A comprehensive history of the Parish can be found in the book ‘BETTWS Y CRWYN’ – History, Geography Farming & People. This book was compiled by the residents of the parish, and published in 2007. There are a few copies still available from Alan Wilson.
Request for copies may be made via this website.
Picture the profile of Shropshire as a face looking with some alarm westward; the nose Long Mountain, the mouth the Camlad valley, then Bettws y Crwyn adorns the point of the chin.The parish name is taken from the church. It is roughly circular, nearly five miles in diameter. Neighbours on the east are Llanfair Waterdine and Newcastle. The boundary to the north is the Kerry Ridgeway, in the west the Rhddwyr brook and in the south the Teme. Over these three is another country, the cause of the alarm, now pacified by Sunday opening. The Upper Short Ditch across the Kerry Ridgeway dug before Offa’s Dyke, the Norman motte at the Moat beside the Teme and Castle Bryn Amlwyg above the Rhyddwyr brook overlooking the junction of Radnor and Montgomery were each created with considerable effort to have some deterrent effect on the Welsh. their legacy is to define the border. They did the job politically, but failed to keep the language out; half the place names in Bettws are Welsh, not least St Mary’s.
The names are Welsh because, to all intents and purposes the area had been Welsh.
The Upper Clun valley was the ‘Welshry’ of the Lordship of Clun which never became part of England in a formal sense until the C16th. It was a semi-independent Marcher land. First given after conquest to one Picot le Say, who built Clun Castle, then eventually owned by Fitzalans – who joined up with Howards. The present owner of the castle is the Duke of Norfolk – and one of his titles in Baron Clun! The boundary as we know it now was not formally decided until Henry VIII took control of all the marcher Lordships and put them into Counties. Even then Clun was officially in Wales (Montgomeryshire) until being removed by Act of House of Lords in the C16th and put in Shopshire.
As in most border areas the ‘English side’ is characterised my many Welsh names, while on the ‘Welsh side’ English names are found.
Castell Bryn Amlwg, now known locally as Castle Cefn Vron in the parish of Bettws y Crwyn was built around the year 1200 on a west facing site on the Anchor Farm close to the border with Wales. In the valley below are the streams that divide the counties of Shropshire, Radnorshire and Montgomeryshire. It is one of the places in Britain where, in two strides, a person can claim to have been in three counties.
The site of the castle is now grassy mounds, but it can still be seen what a huge fortress this must have been when it was built. The mounds clearly show that there was a large keep and surrounding curtain walls.
In 1955 a seed merchant from Shrewsbury bought Anchor and Cefn Vron farms decided to take the law into his own hands and and bulldoze the remaining walls for stones so that he could construct a road to connect the two farms. A member of the public reported the destruction to the police.
The owner and his workforce were summoned to appear before the magistrates court in Clun in 1955. The seed merchant instructed his work force to admit to all offences, and the prosecution, believing they had won the case were left with egg on their faces when the seed merchant took the stand and his solicitor told the court that as over twelve months had passed since the offences were committed his client had no case to answer. As a result the case was dismissed with costs to the defendant.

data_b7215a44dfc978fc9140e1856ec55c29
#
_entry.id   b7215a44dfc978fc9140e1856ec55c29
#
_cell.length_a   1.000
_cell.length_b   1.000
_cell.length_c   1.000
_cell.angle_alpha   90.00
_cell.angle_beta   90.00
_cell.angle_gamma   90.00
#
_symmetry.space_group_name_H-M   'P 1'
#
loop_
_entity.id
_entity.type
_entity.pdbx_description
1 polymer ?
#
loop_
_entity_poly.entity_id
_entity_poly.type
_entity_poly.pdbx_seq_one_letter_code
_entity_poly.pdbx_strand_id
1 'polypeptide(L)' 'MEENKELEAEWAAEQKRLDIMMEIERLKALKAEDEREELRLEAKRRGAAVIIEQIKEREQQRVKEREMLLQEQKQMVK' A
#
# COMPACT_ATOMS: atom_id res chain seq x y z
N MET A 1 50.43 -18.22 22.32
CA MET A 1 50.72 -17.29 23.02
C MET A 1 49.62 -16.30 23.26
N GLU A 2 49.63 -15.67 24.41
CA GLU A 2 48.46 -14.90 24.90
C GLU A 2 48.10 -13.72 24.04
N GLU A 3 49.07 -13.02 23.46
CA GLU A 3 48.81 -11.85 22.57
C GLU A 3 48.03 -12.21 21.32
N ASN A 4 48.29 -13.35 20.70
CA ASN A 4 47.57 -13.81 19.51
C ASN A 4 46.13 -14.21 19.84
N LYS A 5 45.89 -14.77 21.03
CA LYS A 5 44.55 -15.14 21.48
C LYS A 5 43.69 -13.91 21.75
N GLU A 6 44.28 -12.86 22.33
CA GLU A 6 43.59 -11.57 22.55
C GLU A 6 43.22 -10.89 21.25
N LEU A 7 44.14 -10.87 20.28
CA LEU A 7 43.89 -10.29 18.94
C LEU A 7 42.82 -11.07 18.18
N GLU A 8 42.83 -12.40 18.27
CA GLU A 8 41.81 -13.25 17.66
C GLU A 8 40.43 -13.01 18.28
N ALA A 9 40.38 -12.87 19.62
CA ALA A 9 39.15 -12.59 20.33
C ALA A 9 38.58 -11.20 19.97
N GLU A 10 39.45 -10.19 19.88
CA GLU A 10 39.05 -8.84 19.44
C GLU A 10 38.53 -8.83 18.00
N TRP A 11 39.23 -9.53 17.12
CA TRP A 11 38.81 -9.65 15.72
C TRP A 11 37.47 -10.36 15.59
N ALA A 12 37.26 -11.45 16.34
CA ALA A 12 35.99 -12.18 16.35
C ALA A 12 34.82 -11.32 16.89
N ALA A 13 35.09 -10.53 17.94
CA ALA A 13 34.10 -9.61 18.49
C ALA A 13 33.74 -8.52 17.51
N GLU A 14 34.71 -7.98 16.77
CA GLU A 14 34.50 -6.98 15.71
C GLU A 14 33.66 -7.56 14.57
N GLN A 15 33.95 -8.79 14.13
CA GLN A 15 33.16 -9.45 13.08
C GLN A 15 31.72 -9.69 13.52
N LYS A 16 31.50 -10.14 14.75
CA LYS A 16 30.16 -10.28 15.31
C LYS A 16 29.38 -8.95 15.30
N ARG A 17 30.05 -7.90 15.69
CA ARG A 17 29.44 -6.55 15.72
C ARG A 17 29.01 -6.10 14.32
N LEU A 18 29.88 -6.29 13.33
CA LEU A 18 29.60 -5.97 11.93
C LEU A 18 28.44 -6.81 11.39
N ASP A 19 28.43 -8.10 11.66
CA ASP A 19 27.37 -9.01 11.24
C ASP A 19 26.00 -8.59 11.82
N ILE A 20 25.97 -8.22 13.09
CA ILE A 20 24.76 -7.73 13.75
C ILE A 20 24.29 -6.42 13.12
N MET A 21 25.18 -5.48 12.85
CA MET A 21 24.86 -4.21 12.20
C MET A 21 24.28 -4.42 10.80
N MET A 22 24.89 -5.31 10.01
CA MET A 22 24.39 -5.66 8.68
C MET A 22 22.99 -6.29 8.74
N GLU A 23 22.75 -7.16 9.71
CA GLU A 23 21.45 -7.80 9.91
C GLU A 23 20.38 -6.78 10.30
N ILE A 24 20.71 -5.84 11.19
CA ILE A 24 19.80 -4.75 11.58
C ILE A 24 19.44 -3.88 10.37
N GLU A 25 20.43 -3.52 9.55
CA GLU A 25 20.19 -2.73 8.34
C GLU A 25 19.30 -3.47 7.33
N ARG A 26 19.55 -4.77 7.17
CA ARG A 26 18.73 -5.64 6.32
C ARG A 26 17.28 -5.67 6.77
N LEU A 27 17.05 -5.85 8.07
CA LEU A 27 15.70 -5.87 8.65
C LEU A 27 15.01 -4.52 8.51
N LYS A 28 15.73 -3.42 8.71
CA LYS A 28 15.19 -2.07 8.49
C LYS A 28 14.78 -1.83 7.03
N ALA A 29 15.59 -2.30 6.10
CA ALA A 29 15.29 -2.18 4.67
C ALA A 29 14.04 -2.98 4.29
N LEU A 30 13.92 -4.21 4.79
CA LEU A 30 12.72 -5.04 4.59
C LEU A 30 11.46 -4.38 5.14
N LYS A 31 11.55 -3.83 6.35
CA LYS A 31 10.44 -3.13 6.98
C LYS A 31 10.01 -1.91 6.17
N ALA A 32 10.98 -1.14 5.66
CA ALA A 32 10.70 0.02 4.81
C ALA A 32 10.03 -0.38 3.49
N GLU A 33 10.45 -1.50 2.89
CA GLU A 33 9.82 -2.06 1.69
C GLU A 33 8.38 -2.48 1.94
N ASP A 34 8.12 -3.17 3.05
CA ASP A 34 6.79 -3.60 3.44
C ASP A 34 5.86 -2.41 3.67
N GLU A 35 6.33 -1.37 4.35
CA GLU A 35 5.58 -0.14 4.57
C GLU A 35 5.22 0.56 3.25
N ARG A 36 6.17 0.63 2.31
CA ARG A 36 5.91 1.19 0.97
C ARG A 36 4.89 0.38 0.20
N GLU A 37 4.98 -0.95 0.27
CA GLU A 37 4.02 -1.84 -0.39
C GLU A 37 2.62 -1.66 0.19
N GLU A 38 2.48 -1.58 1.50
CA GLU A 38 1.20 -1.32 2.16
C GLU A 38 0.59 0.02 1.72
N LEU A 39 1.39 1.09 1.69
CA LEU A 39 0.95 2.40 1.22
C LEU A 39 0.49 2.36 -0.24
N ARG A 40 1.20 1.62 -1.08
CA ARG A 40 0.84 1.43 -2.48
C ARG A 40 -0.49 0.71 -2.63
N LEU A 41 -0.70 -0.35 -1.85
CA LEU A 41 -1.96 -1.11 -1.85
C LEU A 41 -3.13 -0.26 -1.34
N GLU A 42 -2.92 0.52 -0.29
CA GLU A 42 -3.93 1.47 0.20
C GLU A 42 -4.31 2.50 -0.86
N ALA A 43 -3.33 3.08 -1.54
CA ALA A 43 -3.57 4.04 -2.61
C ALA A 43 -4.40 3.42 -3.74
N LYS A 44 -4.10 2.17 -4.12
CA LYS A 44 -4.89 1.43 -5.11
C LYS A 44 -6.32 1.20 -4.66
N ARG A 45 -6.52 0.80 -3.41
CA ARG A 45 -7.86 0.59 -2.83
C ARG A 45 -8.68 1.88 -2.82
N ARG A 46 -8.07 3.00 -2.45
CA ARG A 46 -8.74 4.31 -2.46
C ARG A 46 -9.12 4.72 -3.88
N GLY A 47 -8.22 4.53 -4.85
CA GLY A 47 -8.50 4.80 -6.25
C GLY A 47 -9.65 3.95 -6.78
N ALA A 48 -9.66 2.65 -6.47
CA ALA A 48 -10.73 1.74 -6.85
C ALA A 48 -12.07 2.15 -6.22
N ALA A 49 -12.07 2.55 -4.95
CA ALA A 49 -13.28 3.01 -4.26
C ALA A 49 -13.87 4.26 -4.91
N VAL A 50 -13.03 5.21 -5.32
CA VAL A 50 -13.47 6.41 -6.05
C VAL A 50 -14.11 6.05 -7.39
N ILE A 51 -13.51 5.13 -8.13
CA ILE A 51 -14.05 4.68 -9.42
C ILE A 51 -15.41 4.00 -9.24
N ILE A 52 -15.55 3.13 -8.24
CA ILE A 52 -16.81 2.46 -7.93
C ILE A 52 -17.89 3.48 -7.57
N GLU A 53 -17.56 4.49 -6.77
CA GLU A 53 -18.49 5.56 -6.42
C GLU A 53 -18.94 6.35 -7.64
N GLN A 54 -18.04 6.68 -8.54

There was a small excavation in 1963, when a plan was made by the archaeologists. This is conjectural, based on cuttings and stones found.
The Cantlin Stone
The Cantlin Stone lies at the northmost edge of the parish at 1600 feet. The stone was used to mark the place where a pedlar died travelling along the Ridgeway in 1691. His death in January was probably from exposure. There was a dispute between Bettws and Kerry parishes over who should bury him. Bettws did but claimed the ground where he lay, presumably on the north side of the road.
The circumstances have been handed down verbally from generation to generation, and accounts and opinions differ. However, what is sure is the entry in the record on burial at Bettws Church: William Cantrell buried 17th January 1691, together with the first Ordnance Survey (1835) showing a strip of land enclosed by the border north of the Ridgeway and west of Upper Short Ditch with the Stone at its western corner. The inscription reads
WC DECSED HERE BURIED 1691 AT BETTUS
At some time it was moved to its present position, the field owned by William Botfield of The Hut. His brother Beriah, the MP for Ludlow had a celtic cross cast in concrete and erected by the stone. Later the fence around the monument fell and the cross was broken (in 1970)
For the millenium the Parish Council obtained a grant and had a replica carved in York Stone. The fragments of the Botfield Cross are in the Bettws churchyard lying on the unmarked slab of the pedlar’s grave.
Cantrell over time has turned into Cantlin. The name is said to be a compound of Can’t and Tell: the indignant parish put to the expense of burying a stranger determined to give him a name?
The border now runs neatly along the north side of the Ridgeway, but it is possible that the kink at 189872 is a memory of the argument.